• If you've got a boat from, call our customer service team and they'll find out for you.
Pasman-Ugljan Bridge

The bridge may seem harmless, but it's left many a sailboat high and dry underneath it.

YACHTING.COM TIP: We're not entirely sure why everyone's so keen on sailing around Pasman and Ugljan. After all, Croatia's filled with other stunning locations. For some inspiration, check out our magazine articles to discover the perfect sailing route for you, the absolute best of Croatia and the 14 best islands to drop anchor.

Jezera marina fuel station

It might seem odd to some, but the depth at the fuel station in Jezera marina on the island of Murter is just 2 metres. So you need to approach it in a specific way. Don't be shy about calling over a mariner to give you a hand and guide you through the process. But if your boat has a notably deeper draft, say 2.5 metres or more, we'd suggest fuelling up elsewhere. This will help you avoid unnecessary worry and the risk of running aground. There's a host of fuel stations around the island of Murter where you won't face this predicament and you'll have more than the dreaded "barely enough" water under your keel.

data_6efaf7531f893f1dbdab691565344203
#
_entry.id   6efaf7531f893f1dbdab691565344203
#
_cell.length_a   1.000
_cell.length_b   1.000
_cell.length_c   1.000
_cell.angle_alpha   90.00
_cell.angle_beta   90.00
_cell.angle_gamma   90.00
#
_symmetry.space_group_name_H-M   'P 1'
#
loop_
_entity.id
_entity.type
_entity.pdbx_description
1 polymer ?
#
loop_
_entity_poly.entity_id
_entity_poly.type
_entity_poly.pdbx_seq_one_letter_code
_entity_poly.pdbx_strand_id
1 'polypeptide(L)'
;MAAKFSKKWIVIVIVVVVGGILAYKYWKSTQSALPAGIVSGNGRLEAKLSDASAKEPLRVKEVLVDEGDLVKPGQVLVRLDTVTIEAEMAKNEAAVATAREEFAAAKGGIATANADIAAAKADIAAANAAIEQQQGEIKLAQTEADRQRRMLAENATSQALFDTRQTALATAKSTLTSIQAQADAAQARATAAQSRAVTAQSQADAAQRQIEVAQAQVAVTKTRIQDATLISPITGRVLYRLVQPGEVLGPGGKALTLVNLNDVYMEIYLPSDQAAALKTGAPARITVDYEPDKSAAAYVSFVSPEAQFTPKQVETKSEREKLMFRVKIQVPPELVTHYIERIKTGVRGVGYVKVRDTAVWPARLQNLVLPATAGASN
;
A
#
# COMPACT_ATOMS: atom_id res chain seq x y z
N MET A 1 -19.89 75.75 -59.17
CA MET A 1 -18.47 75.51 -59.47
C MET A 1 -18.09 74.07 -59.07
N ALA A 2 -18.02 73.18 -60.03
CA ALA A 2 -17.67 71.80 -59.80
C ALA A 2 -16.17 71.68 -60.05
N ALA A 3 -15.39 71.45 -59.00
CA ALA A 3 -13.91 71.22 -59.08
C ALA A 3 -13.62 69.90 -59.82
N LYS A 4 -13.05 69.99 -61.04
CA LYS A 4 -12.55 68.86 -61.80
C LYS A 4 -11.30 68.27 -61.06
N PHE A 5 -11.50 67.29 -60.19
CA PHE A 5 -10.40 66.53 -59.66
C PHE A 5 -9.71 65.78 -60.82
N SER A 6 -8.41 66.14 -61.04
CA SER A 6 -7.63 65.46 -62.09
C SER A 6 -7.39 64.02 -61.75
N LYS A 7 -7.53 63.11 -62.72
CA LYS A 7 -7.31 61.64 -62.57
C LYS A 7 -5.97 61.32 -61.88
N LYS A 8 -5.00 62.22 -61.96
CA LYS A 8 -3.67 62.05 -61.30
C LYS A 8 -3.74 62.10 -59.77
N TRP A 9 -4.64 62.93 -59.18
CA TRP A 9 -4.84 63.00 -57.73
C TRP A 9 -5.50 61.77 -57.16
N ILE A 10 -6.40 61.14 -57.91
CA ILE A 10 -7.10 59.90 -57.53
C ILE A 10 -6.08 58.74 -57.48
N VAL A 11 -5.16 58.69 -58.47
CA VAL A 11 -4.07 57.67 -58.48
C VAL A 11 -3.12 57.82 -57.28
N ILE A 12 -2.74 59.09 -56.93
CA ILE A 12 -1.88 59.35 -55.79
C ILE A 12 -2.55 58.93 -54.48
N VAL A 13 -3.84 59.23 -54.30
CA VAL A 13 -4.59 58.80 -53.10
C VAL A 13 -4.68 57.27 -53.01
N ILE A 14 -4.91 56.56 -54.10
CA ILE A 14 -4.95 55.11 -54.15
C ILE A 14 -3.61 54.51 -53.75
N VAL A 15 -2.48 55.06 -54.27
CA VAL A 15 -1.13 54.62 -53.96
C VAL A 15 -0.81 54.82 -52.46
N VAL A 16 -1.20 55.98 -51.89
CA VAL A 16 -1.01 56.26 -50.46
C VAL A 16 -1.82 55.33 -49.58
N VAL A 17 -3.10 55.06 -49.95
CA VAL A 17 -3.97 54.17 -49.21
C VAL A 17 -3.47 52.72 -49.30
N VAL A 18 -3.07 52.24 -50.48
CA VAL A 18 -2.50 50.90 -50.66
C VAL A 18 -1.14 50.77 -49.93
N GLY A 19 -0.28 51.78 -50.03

Rocks of Kamenica Island

Near the popular island of Tijat, there's a lesser-known neighbour named Kamenica. Let's just say Kamenica isn't the most eye-catching, especially after dark. Without a lighthouse, markers, or buildings, it's pretty much just a low-lying, sizeable rocky mound that can easily slip under the radar —and it often does. Our advice is to give the island a wide berth and don't try to skirt it too closely. Several boats have ended up in a scrape here or got wedged onto the rocks. Sometimes, wind gusts have pushed sailboats onto this island. It doesn't help that this islet is often used as a turning point for sailing regattas, which adds to the risk.

sailing ship accident

A surprisingly large number of boats scrape this islet.

The buoys at Cavtat

A popular pit-stop en route to Dubrovnik is the charming town of Cavtat. It's a vibrant yet not overly touristy spot that offers picture-postcard views. However, troubles can crop up when boats are entering or leaving the bay where Cavtat nestles. Amidst the hustle and bustle of nearing the harbour, managing the chaos on board, and dealing with the fenders, the buoy marking the harbour entrance often gets overlooked. This buoy can be particularly easy to miss in the dark of night.